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Study Notes

Issues & Debates: The Nomothetic Approach


Last updated 22 Mar 2021

The term ‘nomothetic’ comes from the Greek word ‘nomos’ which means ‘law’. Psychologists who take a nomothetic approach are concerned with establishing general laws, based on the study of large groups of people, and the use of statistical (quantitative) techniques to analyse data. This means that experiments, correlations, psychometric testing and other quantitative methods are favoured among nomothetic researchers.

The nomothetic approach is the main approach within scientifically oriented psychology. For example:

  • Biological Psychologists take a nomothetic approach when explaining psychological disorders, such as OCD and depression. They typically pinpoint biological factors, such as neurotransmitters, that are responsible for such disorders and use biological therapies (e.g. drugs) to treat all patients.
  • Behaviourists, such as Pavlov and Skinner, conducted experiments with animals in order to establish laws of learning (classical and operant conditioning) that could be generalised to humans and non-human animals.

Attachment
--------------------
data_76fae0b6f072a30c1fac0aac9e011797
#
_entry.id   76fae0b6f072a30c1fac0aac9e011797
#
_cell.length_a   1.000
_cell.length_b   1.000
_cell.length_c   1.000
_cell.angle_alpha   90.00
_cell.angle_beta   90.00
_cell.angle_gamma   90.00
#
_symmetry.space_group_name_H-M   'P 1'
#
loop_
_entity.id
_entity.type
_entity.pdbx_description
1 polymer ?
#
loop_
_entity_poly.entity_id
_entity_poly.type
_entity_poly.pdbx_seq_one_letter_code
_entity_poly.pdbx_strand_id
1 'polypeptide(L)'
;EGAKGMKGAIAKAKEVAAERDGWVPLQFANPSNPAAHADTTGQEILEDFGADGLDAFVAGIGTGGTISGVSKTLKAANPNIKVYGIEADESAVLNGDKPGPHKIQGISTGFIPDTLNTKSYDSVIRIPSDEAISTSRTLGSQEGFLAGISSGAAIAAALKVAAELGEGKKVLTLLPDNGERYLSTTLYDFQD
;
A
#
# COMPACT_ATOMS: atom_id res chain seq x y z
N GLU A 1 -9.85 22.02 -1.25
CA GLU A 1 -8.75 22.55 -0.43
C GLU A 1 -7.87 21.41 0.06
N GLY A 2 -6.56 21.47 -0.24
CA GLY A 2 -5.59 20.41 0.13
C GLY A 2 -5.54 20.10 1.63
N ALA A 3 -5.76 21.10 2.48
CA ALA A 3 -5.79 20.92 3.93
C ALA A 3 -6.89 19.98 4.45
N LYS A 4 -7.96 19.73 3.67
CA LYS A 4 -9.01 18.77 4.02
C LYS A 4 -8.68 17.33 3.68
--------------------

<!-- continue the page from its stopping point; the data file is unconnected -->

• Cognitive Psychologists, such as Atkinson and Shiffrin, developed general laws, such as the Multi-Store Model of Memory, which they believed could be generalised to everyone.
  • Social Psychologists, such as Milgram and Asch, used a nomothetic approach to create general conclusions about human behaviour: that situational factors are responsible for both obedience and conformity.
  • Furthermore, in the area of Psychopathology, classification manuals such as DSM-V and ICD-10 take a nomothetic approach as they classify people with psychological disorders on the basis of specific symptoms.

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